Drama on Fish River first day

2008-10-03 00:00

Cradock — A morning of high drama at the notorious Keith’s Flyover rapid turned the first stage of the Hansa Powerade Fish River Canoe marathon on its head as several title contenders were unceremoniously dumped into the churning water, ending the challenge of the German crew of Max Hoff and Stephen Stiefenhoefer in a fleeting, controversial collision in the rapid.

Hoff and Stiefenhoefer were right behind Hank McGregor and Grant van der Walt going into the rapids, when the race leaders were stopped dead in their tracks by a massive stopper wave. The Germans collided with the stationary kayak and capsized, and in seconds their kayak was sucked under water and out of sight, ending their race.

McGregor and Van der Walt went on to win the tough 46-km stage to Knutsford, with Cradock locals Ryan and Greg Louw alongside them, while the frustrated Germans were left to rue what might have been.

“Somebody should teach them how to paddle,” said Stiefenhoefer about the collision with McGregor and Van der Walt. “They stopped paddling in the big water and we went under their boat and lost our canoe. It is very unfortunate that we are out of the race.”

Van der Walt was exhausted after the stage, suffering the after-effects of his medal-winning effort at the world marathon championships in the Czech Republic a fortnight ago. The leaders were caught by the Louw brothers shortly after Soutpansdrift rapids, and paddled the final portion of the stage together.

“I realised that Grant was really exhausted, so it will be interesting to see how [today] unfolds,” said McGregor.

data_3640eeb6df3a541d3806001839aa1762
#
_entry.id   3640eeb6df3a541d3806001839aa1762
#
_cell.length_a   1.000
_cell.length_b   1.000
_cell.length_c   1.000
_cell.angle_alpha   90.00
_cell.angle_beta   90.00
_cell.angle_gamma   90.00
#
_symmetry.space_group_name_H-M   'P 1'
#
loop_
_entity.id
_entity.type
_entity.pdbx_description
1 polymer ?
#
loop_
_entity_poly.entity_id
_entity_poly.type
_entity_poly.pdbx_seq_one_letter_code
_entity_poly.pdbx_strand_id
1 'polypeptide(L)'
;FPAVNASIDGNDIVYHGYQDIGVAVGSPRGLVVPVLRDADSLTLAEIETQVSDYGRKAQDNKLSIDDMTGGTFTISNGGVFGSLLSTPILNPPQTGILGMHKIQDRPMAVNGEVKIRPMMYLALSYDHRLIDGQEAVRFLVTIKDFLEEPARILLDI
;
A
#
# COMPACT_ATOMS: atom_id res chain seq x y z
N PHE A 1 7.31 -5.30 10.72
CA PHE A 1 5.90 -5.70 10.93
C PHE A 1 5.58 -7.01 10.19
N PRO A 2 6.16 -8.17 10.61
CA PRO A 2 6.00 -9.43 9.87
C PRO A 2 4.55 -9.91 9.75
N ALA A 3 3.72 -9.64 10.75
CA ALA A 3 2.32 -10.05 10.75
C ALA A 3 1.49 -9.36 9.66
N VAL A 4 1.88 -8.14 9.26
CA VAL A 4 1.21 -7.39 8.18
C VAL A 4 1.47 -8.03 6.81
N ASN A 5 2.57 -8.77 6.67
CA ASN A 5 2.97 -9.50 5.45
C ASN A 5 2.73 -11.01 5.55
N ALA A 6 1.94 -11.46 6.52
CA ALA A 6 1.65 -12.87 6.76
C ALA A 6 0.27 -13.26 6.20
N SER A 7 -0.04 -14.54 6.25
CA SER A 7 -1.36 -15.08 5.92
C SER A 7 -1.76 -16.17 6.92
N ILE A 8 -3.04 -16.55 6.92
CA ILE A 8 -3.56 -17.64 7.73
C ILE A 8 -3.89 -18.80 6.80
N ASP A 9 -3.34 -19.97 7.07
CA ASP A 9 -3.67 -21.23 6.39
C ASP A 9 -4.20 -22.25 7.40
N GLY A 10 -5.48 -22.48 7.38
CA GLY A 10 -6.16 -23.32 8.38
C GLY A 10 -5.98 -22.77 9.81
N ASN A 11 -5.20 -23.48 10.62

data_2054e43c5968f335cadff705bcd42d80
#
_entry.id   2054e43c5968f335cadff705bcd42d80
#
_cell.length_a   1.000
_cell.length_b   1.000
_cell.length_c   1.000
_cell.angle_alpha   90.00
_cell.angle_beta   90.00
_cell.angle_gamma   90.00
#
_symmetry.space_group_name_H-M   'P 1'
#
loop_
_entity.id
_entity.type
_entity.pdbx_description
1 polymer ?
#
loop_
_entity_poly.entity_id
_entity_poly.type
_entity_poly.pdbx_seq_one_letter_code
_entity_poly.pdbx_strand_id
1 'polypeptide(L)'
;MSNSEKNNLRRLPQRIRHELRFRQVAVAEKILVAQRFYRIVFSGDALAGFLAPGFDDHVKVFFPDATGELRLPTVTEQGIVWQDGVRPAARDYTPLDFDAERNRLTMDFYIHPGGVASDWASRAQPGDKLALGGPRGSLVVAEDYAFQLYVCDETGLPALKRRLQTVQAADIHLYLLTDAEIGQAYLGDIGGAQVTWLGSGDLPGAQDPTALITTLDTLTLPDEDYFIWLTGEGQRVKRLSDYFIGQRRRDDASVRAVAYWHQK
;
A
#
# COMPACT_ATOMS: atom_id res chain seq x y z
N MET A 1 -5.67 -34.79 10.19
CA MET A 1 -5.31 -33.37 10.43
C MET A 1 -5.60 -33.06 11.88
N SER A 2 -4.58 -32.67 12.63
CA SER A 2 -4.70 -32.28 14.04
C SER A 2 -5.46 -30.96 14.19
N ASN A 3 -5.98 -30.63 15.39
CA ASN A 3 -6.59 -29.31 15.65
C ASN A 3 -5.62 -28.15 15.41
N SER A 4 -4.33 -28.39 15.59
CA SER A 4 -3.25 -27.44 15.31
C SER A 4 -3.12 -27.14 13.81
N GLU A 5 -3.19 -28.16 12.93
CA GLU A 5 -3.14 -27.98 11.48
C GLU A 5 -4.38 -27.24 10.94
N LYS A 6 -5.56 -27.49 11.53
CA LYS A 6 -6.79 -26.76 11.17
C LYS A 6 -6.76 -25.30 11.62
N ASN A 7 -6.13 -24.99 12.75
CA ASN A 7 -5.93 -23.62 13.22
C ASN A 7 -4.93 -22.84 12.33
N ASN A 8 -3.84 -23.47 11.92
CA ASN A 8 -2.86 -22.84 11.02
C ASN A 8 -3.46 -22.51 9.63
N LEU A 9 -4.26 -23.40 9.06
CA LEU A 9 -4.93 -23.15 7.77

“We had a great day, apart from getting well and truly molested in Keith’s Flyover,” said Ryan Louw. “At each portage, we got splits that showed we were getting closer and closer to Hank [McGregor] and Grant [van der Walt], and we worked together for the last bit.”

Third was the crew of Doug Bird and Nic Burden, three minutes behind the two leaders, two-and-a-half minutes ahead of the fourth placed Maties crew of Ernest Van Riet and Heinrich Schloms.

Dusi hero Michael Mbanjwa and his partner, Piers Cruikshanks, were also Keith’s Flyover casualties, as their kayak joined the heap of boats wrecked by the unforgiving rapid.

The women’s race produced even more drama at Keith’s Flyover, as the first two crews swam through the nasty rapid, and Carol Joyce and Jen Hodson capsized moments before Alexa Cole and Bridgitte Hartley swam.

Abbey Miedema and Michéle Eray momentarily took the lead as they portaged around the rapid, only to see Czech duo Michala Mruskova and Katerina Vacikova successfully shoot the rapid to race into the lead.

“We had a real scare at the top of the rapid,” said Mruskova after the stage win. “We were hit by the big wave above the bridge and we started to capsize as well. I had to do half an Eskimo roll to get us back up, and we were able to complete the rest of the rapid.”

Miedema and Eray finished 50 seconds adrift of the Czech girls, who gradually pulled away from them in the final hour, with Cole and Hartley third, a further minute back.

The leading junior boys were Stu Waterworth and Ben Biggs, who raced home to ninth place overall.

The final 36-km stage from Knutsford to Cradock includes three testing weirs in the final 10 km.

This includes the four metre- high Cradock weir that has regularly played a major part in determining the outcome of the race.

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